IOWA STATE U. (US) — Sequential photo lineups—those in which crime witnesses view one suspect photograph at a time—produce fewer mistaken identifications than simultaneous photo lineups.
The report comes on the heels of a landmark decision last month by the New Jersey Supreme Court mandating major changes in the way courts evaluate eyewitness identification evidence.
Psychology professor Gary Wells was principal investigator on a study that gathered data from police criminal investigations and found that sequential photo lineups produce fewer mistaken eyewitness identifications than simultaneous photo lineups. (Credit: Bob Elbert, ISU News Service)
The study has implications for reducing wrongful convictions in the United States criminal justice system. Of the 273 exonerations granted since 1989, more than 75 percent can be attributed to mistaken eyewitness identifications according to the Innocence Project—a non-profit national litigation and public policy organization dedicated to exonerating wrongfully convicted people through DNA testing and reforming the criminal justice system to prevent future injustice.
“It’s a good study for purposes of reassuring police departments that they’re not really going to lose suspect picks from it, but they will get fewer mistakes,” says Gary Wells, a psychology professor at Iowa State University, who was principal investigator on the study.
“That’s what this is all about, and that’s what police departments have always been interested—they don’t want to get the wrong person [perp]. They want to get the right person. And this is a tool that’s going to help move them in that direction.”
AJS, in collaboration with the Police Foundation, the Innocence Project and the Center for Problem-Oriented Policing, implemented a national field study at four law enforcement agencies to determine which lineup method—sequential or simultaneous—is more accurate. Police departments in Texas, Arizona, California, and North Carolina took part in the study.
All of the lineups in this study were conducted double-blind—meaning the officer administering the lineup did not know the suspect’s identity and the witness was told that the officer didn’t know.
The AJS National EWID Field Studies were conducted between 2008 and 2011 using a specially designed software application created by SunGard Public Sector Inc. The software application was uploaded onto laptop computers and ensured that instructions were consistently administered at the start of each lineup; the lineup condition (sequential or simultaneous) was randomly applied; and the order of mug shot photographs was randomized prior to the witness beginning the procedure.
The computer-based photographic lineups included one suspect photo and five known-innocent filler photos.
“The way it’s done in this field work is that one person is the suspect—who may or may not be the perpetrator—but the other people who are being shown to the witness are known innocent fillers,” Wells says.
“And so whenever the witness picks one of them, we know it’s a mistake. And so if the sequential procedure is doing the job that we had said it would all along, it would suppress those filler picks without suppressing picks of the suspect. And that’s exactly what was found in this work.”
Eyewitnesses shown photos in sequence, who made an identification, chose the suspect 69.1 percent of the time and chose known innocent fillers 30.9 percent of the time. By comparison, eyewitnesses shown a simultaneous array of six photos, who made an identification, picked the suspect at a 58.4 percent rate and the fillers 41.6 percent of the time.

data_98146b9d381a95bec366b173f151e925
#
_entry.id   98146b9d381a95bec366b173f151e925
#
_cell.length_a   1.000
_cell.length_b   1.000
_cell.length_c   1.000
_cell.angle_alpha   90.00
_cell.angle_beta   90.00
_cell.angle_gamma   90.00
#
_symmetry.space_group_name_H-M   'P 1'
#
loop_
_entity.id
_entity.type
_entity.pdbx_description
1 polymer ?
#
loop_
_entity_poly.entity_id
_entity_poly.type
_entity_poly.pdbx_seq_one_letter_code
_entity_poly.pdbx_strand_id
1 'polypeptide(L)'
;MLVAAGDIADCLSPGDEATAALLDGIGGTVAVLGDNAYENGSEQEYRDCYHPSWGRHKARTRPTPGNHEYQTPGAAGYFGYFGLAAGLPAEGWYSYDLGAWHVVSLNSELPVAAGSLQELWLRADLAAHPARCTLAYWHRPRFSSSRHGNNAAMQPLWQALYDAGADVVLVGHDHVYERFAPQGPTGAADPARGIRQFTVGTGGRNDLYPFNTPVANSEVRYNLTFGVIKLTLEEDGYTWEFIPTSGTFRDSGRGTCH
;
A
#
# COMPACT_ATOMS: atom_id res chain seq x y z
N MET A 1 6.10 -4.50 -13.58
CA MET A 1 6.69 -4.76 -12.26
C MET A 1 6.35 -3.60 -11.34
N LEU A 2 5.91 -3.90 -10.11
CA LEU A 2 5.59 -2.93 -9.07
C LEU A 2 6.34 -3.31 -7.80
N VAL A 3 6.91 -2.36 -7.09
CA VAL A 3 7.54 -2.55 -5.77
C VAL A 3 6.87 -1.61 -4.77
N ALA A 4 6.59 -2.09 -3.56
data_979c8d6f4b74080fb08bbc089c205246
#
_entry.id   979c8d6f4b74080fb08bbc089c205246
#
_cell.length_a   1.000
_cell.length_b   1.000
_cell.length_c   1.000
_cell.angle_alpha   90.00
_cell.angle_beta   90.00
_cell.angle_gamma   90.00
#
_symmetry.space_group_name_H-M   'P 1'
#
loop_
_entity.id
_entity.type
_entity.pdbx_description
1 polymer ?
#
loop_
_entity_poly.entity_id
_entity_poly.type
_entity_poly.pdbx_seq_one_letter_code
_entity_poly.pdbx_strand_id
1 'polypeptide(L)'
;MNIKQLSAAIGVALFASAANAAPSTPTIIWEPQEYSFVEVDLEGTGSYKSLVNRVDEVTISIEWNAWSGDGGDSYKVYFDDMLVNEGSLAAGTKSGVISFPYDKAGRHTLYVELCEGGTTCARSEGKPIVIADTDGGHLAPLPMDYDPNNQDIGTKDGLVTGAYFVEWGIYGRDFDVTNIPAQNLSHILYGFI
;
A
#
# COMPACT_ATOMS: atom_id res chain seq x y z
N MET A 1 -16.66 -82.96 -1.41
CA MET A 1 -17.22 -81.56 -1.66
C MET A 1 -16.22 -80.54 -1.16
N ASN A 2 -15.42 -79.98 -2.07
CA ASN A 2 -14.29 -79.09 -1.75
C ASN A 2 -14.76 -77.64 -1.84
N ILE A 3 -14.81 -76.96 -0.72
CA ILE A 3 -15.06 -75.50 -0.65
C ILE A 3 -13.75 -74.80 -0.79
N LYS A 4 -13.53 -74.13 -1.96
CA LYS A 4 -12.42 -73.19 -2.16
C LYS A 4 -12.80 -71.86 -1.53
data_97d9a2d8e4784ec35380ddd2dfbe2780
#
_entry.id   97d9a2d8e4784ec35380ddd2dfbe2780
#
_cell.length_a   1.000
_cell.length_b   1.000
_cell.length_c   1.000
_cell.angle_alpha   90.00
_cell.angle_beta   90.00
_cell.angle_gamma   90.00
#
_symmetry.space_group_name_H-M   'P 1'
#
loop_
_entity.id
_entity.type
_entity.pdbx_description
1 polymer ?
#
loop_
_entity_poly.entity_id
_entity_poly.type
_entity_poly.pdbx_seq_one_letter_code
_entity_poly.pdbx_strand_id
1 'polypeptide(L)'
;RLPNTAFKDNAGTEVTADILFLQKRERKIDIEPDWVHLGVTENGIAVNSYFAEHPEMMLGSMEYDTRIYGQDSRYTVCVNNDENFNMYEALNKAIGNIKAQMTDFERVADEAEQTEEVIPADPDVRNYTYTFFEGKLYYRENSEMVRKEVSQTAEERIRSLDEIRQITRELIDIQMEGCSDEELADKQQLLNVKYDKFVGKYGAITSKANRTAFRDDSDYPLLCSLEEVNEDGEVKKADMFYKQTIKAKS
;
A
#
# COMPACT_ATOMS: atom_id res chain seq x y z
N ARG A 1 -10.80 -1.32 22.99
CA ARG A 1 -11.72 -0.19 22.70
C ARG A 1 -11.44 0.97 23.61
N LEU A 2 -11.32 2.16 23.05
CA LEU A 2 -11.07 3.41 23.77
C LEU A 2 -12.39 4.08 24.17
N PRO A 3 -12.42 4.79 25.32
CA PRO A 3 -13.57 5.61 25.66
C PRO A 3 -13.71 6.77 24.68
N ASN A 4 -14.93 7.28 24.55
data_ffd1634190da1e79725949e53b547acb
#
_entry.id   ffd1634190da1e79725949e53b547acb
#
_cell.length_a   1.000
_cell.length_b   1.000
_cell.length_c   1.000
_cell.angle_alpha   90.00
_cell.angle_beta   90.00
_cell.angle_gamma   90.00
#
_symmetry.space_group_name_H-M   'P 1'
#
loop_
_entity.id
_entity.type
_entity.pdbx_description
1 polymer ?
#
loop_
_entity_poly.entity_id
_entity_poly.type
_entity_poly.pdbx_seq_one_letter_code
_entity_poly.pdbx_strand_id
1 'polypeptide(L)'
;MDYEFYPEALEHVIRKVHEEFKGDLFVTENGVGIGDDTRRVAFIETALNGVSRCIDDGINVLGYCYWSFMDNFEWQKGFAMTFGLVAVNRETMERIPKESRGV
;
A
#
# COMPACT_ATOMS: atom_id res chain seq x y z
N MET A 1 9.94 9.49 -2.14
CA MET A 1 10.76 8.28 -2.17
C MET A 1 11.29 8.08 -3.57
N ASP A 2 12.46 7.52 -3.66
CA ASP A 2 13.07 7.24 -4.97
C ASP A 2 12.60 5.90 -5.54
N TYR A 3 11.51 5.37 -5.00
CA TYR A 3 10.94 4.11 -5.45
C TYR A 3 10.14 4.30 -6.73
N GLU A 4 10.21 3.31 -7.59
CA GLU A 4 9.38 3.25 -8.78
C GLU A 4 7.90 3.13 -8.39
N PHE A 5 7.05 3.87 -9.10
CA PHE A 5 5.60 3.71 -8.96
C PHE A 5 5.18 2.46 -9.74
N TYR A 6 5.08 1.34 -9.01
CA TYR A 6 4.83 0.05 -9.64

Although hundreds of controlled laboratory studies have consistently found that sequential lineups substantially reduce mistaken identifications, Wells says many police departments have been hesitant to change their procedures based on laboratory findings alone.
“The big question that was driving this research was that while many jurisdictions have switched over to what we call the sequential procedure—which I developed back in the 1980s—there still are jurisdictions that are reluctant,” Wells says. “And the reason they’re reluctant is because they’d say, ‘That’s what your experiments show, but what about real eyewitnesses?’ So, it’s difficult to do this work with real eyewitnesses, but we found a way to do it with laptop computers.”
“Drawing on an unusually rich body of research from experimental psychologists, we have the tools to reduce eyewitness error, to protect the innocent and help law enforcement apprehend the guilty,” says Barry Scheck, co-director of the Innocence Project. “This scientifically rigorous field study is a model for how that can be done practically, systematically and transparently.”
The Police Foundation is conducting a second phase of the AJS National EWID Field Studies to evaluate the cases captured during data collection and to assess whether lineup presentation methods have an impact on witnesses’ accuracy and ability to identify the actual perpetrators. The Police Foundation is expected to release a report on the second phase of the AJS National EWID Field Studies in 2012.
In the coming months, lead scientists Wells, Nancy K. Steblay (Augsburg College, Minn.), and Jennifer E. Dysart (John Jay College of Criminal Justice, N.Y.) plan to continue their analysis of data gathered during the field studies, such as the witnesses’ certainty, cross-race comparisons, lighting conditions, and the presence or absence of a weapon at the time of the crime.
The AJS National Eyewitness Identification Field Studies are supported by grants from the Open Society Foundations, the Laura and John Arnold Foundation, and the JEHT Foundation.
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